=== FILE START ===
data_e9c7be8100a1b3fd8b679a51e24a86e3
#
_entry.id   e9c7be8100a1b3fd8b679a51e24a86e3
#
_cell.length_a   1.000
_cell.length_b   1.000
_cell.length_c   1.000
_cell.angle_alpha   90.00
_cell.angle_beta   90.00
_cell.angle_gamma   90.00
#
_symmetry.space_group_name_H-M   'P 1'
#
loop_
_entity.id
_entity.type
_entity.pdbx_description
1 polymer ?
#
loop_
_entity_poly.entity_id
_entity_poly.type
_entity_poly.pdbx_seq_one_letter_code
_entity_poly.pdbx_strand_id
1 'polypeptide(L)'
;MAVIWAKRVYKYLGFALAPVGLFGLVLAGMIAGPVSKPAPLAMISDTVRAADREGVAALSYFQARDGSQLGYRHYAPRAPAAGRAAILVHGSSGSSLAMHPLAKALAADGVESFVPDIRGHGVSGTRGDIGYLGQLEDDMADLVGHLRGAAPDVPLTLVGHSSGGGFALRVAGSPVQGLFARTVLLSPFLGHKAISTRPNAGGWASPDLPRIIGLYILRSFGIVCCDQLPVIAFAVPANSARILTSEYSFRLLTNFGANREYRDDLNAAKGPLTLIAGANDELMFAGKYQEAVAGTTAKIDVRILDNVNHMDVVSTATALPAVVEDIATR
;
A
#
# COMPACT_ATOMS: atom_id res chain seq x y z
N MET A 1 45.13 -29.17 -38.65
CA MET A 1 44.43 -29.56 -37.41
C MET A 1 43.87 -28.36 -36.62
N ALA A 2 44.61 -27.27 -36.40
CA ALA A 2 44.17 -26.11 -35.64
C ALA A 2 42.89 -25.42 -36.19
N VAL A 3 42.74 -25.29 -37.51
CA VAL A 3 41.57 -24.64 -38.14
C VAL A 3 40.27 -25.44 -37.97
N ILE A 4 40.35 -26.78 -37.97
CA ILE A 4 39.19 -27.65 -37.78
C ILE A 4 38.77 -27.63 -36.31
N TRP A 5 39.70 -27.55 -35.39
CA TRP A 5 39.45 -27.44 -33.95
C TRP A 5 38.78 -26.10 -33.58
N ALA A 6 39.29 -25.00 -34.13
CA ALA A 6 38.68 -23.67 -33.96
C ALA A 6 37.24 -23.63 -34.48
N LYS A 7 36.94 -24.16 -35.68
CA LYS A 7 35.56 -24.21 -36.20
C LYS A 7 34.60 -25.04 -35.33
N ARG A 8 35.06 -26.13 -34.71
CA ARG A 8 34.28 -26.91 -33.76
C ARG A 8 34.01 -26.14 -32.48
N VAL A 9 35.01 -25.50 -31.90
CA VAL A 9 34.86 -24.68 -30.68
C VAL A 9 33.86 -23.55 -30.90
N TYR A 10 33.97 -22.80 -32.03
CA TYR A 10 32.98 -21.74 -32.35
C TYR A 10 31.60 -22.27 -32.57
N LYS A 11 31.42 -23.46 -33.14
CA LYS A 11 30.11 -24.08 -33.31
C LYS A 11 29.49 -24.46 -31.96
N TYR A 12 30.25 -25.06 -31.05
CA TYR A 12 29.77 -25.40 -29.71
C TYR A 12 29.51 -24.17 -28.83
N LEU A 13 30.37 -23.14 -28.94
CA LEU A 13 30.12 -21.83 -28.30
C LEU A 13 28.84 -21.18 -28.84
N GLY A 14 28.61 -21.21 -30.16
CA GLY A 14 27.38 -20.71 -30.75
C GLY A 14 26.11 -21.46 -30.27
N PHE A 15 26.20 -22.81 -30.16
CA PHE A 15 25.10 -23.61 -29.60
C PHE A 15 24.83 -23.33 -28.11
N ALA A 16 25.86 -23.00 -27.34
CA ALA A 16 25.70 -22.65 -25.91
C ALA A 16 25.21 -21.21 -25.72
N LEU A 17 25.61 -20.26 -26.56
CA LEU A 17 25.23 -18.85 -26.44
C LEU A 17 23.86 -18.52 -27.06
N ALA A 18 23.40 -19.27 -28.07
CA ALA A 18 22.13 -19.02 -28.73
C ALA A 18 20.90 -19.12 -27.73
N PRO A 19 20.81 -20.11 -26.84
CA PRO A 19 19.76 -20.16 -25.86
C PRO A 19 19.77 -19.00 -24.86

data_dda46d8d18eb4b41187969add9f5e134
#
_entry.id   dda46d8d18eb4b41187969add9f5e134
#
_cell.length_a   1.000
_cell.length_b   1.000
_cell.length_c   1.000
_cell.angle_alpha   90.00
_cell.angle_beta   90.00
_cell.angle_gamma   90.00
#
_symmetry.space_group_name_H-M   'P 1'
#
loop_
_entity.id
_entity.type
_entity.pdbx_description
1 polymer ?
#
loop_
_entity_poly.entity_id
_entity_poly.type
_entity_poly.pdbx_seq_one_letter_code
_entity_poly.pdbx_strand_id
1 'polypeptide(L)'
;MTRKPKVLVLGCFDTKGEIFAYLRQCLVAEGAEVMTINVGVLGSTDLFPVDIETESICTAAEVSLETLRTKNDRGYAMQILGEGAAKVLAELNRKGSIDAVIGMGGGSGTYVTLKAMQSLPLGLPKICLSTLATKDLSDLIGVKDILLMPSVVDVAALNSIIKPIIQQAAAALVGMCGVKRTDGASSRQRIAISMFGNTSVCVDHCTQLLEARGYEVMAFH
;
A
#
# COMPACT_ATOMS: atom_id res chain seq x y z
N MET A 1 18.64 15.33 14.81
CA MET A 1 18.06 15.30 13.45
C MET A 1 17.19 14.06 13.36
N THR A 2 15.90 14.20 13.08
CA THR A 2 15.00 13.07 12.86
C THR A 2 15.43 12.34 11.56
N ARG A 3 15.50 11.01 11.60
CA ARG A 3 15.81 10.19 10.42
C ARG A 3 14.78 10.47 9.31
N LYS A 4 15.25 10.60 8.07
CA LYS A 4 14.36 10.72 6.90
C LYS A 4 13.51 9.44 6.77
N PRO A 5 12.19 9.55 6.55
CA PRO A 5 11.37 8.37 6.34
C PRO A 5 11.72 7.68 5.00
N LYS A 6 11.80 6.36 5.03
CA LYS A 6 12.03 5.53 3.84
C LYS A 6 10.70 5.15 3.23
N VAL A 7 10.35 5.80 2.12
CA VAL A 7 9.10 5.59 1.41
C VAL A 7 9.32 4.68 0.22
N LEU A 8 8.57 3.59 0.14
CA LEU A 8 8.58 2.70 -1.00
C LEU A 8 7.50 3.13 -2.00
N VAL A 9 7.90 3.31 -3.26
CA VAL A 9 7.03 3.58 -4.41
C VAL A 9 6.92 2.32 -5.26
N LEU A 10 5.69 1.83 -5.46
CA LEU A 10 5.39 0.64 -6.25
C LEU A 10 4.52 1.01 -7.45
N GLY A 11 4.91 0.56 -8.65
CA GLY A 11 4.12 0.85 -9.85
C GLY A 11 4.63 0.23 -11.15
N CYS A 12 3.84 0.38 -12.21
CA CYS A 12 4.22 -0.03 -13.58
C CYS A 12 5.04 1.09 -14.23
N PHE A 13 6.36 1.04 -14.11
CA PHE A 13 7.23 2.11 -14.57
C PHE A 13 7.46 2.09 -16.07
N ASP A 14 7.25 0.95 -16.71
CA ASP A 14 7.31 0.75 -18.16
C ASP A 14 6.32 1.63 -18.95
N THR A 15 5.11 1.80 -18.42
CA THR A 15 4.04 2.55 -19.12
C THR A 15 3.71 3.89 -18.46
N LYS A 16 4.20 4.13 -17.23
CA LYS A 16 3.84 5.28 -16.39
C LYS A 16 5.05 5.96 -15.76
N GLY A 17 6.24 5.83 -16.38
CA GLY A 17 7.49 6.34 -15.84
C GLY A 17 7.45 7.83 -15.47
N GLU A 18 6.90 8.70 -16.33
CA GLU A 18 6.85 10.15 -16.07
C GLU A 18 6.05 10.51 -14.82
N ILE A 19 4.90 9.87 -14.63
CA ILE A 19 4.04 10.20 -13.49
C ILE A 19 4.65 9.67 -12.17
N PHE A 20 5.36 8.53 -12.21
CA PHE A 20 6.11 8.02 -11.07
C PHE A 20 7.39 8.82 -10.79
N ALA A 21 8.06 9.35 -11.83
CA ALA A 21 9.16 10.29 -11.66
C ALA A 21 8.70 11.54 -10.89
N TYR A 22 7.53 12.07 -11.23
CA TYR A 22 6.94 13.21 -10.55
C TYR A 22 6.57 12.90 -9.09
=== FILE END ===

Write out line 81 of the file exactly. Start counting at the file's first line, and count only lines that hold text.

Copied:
C LEU A 17 23.86 -18.52 -27.06